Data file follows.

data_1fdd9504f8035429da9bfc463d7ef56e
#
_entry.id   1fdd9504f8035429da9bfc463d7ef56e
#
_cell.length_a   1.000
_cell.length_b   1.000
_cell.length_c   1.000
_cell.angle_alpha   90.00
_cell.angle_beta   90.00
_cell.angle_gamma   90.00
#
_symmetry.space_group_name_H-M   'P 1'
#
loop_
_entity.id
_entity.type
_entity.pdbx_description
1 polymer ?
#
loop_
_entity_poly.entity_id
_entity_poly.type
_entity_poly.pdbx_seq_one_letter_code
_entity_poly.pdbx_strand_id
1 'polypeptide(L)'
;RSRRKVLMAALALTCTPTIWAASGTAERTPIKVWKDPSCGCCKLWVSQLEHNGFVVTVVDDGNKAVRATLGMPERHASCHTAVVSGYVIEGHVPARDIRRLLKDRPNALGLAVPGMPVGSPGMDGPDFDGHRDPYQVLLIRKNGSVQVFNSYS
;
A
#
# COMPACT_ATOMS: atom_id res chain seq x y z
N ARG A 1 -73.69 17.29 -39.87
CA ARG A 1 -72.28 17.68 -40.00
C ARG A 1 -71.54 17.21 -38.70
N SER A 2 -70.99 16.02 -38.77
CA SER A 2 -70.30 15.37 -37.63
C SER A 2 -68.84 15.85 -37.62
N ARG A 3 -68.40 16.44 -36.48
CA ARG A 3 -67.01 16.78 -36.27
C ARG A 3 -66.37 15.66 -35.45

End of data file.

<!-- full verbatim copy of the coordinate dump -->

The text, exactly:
data_1fdd9504f8035429da9bfc463d7ef56e
#
_entry.id   1fdd9504f8035429da9bfc463d7ef56e
#
_cell.length_a   1.000
_cell.length_b   1.000
_cell.length_c   1.000
_cell.angle_alpha   90.00
_cell.angle_beta   90.00
_cell.angle_gamma   90.00
#
_symmetry.space_group_name_H-M   'P 1'
#
loop_
_entity.id
_entity.type
_entity.pdbx_description
1 polymer ?
#
loop_
_entity_poly.entity_id
_entity_poly.type
_entity_poly.pdbx_seq_one_letter_code
_entity_poly.pdbx_strand_id
1 'polypeptide(L)'
;RSRRKVLMAALALTCTPTIWAASGTAERTPIKVWKDPSCGCCKLWVSQLEHNGFVVTVVDDGNKAVRATLGMPERHASCHTAVVSGYVIEGHVPARDIRRLLKDRPNALGLAVPGMPVGSPGMDGPDFDGHRDPYQVLLIRKNGSVQVFNSYS
;
A
#
# COMPACT_ATOMS: atom_id res chain seq x y z
N ARG A 1 -73.69 17.29 -39.87
CA ARG A 1 -72.28 17.68 -40.00
C ARG A 1 -71.54 17.21 -38.70
N SER A 2 -70.99 16.02 -38.77
CA SER A 2 -70.30 15.37 -37.63
C SER A 2 -68.84 15.85 -37.62
N ARG A 3 -68.40 16.44 -36.48
CA ARG A 3 -67.01 16.78 -36.27
C ARG A 3 -66.37 15.66 -35.45